Strobel said: "Tool manufacturers are confronted with the high quality demands in today’s markets. Drills, milling cutters, reamers and threading tools, etc. must be manufactured within extremely narrow tolerances. Optimally filtered grinding oils are an important mosaic piece in the overall manufacturing process and contribute to the fact that high quality micro to extra - large dimension tools can be ground economically."
Related Glossary Terms
- gang cutting ( milling)
gang cutting ( milling)
Machining with several cutters mounted on a single arbor, generally for simultaneous cutting.
Machining operation in which material is removed from the workpiece by a powered abrasive wheel, stone, belt, paste, sheet, compound, slurry, etc. Takes various forms: surface grinding (creates flat and/or squared surfaces); cylindrical grinding (for external cylindrical and tapered shapes, fillets, undercuts, etc.); centerless grinding; chamfering; thread and form grinding; tool and cutter grinding; offhand grinding; lapping and polishing (grinding with extremely fine grits to create ultrasmooth surfaces); honing; and disc grinding.
- grinding wheel
Wheel formed from abrasive material mixed in a suitable matrix. Takes a variety of shapes but falls into two basic categories: one that cuts on its periphery, as in reciprocating grinding, and one that cuts on its side or face, as in tool and cutter grinding.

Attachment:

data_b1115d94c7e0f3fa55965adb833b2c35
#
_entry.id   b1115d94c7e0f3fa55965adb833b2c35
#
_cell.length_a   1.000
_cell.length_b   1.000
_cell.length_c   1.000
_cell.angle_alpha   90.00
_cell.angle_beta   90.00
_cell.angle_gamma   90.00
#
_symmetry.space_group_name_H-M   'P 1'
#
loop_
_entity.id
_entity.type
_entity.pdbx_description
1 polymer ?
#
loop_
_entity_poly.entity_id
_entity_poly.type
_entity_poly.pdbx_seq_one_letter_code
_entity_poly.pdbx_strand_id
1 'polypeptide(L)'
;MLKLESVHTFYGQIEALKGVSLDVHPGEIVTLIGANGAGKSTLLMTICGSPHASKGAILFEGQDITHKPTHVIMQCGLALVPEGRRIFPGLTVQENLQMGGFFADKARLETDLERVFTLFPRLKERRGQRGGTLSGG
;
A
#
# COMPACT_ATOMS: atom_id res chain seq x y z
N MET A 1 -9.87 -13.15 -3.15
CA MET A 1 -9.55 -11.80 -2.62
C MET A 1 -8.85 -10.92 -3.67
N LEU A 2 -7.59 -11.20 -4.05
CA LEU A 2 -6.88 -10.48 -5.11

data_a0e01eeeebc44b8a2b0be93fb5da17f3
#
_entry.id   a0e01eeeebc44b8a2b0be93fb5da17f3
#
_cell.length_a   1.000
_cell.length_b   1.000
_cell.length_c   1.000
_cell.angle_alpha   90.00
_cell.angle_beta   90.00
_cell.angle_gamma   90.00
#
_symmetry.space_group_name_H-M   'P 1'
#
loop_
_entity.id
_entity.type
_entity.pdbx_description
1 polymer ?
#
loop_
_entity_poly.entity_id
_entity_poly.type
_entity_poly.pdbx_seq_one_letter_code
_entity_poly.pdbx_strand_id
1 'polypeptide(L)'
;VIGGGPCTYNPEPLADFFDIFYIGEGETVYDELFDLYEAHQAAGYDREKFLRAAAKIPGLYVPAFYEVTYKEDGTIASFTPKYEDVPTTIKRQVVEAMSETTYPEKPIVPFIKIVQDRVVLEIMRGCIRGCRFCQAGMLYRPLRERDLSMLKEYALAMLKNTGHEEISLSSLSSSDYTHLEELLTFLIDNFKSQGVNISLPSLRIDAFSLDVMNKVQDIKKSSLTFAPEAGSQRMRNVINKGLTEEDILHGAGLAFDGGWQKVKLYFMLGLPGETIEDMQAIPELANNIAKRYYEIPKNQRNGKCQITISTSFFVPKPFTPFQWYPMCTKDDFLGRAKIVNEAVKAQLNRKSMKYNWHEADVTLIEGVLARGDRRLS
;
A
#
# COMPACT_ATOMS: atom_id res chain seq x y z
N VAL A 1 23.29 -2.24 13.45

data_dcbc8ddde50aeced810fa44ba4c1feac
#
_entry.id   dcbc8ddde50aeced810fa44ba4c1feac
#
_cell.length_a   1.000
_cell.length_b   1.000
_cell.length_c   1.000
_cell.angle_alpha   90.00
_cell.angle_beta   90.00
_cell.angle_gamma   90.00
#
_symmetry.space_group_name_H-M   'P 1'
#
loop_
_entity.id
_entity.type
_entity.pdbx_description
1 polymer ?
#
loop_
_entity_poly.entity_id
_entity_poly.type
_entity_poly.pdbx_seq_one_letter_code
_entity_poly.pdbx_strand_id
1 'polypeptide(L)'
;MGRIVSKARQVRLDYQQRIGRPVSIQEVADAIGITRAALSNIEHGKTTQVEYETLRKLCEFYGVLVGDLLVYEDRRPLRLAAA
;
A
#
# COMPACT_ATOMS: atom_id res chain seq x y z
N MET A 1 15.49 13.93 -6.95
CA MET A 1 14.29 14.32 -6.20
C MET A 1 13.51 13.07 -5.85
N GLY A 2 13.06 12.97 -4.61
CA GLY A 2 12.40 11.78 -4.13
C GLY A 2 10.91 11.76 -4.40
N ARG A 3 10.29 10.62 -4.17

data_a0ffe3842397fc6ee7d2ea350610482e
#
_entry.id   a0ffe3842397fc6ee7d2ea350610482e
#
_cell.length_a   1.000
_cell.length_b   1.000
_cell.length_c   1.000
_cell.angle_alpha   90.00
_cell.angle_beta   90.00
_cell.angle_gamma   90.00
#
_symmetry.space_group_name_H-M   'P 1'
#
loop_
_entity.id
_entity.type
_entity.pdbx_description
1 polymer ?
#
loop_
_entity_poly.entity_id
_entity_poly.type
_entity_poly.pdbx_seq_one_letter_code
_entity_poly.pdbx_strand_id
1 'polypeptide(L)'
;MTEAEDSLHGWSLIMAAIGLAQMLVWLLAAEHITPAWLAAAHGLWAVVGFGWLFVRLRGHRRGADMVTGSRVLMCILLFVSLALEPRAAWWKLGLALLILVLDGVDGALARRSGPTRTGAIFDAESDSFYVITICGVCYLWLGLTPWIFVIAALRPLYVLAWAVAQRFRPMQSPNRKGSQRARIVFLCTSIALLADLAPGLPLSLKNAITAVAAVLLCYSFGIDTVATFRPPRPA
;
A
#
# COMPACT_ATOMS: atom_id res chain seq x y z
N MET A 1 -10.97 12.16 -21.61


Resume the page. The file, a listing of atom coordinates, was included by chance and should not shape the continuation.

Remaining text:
Machining operation in which metal or other material is removed by applying power to a rotating cutter. In vertical milling, the cutting tool is mounted vertically on the spindle. In horizontal milling, the cutting tool is mounted horizontally, either directly on the spindle or on an arbor. Horizontal milling is further broken down into conventional milling, where the cutter rotates opposite the direction of feed, or “up” into the workpiece; and climb milling, where the cutter rotates in the direction of feed, or “down” into the workpiece. Milling operations include plane or surface milling, endmilling, facemilling, angle milling, form milling and profiling.
Process of both external (e.g., thread milling) and internal (e.g., tapping, thread milling) cutting, turning and rolling of threads into particular material. Standardized specifications are available to determine the desired results of the threading process. Numerous thread-series designations are written for specific applications. Threading often is performed on a lathe. Specifications such as thread height are critical in determining the strength of the threads. The material used is taken into consideration in determining the expected results of any particular application for that threaded piece. In external threading, a calculated depth is required as well as a particular angle to the cut. To perform internal threading, the exact diameter to bore the hole is critical before threading. The threads are distinguished from one another by the amount of tolerance and/or allowance that is specified. See turning.